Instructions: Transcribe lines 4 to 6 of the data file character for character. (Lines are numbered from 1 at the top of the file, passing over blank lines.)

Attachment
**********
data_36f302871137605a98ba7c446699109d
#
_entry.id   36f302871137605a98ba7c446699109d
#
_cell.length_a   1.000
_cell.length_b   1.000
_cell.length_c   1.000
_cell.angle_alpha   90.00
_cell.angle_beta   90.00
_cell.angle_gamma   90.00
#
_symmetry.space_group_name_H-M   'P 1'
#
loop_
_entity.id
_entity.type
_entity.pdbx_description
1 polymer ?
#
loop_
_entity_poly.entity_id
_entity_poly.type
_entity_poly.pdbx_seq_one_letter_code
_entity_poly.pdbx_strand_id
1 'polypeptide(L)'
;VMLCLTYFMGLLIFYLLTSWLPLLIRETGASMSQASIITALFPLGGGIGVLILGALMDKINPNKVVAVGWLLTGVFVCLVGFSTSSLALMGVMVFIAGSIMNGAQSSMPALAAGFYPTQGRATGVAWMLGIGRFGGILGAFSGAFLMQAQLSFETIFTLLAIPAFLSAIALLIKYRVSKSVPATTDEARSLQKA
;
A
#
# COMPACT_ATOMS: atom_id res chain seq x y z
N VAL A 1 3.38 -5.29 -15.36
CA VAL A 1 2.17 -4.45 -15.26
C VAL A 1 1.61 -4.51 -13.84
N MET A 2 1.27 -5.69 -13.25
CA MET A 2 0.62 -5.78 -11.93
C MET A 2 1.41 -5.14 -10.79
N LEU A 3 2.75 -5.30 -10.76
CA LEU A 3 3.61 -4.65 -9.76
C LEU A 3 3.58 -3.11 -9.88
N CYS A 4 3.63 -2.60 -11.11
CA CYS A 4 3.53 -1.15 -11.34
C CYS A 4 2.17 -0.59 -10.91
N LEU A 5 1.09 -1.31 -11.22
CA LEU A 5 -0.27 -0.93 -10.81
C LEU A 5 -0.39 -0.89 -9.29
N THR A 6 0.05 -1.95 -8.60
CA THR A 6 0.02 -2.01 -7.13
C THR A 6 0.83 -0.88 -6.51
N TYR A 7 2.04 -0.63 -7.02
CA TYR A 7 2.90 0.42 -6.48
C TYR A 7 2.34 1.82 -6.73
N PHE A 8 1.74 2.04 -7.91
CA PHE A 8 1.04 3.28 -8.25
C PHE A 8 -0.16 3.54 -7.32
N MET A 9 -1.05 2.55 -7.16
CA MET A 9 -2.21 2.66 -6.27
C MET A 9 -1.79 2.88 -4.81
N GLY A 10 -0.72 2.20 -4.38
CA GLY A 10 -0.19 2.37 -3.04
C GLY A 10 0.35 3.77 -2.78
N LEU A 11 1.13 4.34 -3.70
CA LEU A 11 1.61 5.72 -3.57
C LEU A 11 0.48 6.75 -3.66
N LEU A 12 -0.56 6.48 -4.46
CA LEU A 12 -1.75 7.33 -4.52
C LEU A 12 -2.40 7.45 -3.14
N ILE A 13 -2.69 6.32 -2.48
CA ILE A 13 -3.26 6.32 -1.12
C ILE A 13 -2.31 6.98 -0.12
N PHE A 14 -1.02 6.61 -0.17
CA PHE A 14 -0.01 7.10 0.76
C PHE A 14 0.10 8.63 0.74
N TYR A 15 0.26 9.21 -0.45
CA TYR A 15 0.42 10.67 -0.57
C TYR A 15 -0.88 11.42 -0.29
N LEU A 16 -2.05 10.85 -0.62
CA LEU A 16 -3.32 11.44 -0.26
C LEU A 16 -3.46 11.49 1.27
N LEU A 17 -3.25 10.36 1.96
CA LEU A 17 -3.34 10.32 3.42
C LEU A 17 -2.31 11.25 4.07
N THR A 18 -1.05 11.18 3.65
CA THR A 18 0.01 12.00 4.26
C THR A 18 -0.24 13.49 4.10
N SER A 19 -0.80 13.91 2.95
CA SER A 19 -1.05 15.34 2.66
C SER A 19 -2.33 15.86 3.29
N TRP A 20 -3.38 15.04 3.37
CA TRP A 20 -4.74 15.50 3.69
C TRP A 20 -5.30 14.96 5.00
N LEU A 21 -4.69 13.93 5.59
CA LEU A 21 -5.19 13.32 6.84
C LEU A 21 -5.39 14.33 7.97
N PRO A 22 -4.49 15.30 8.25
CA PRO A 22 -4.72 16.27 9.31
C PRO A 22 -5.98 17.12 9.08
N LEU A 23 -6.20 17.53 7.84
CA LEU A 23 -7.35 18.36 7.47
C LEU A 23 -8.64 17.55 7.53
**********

#
_cell.length_a   1.000
_cell.length_b   1.000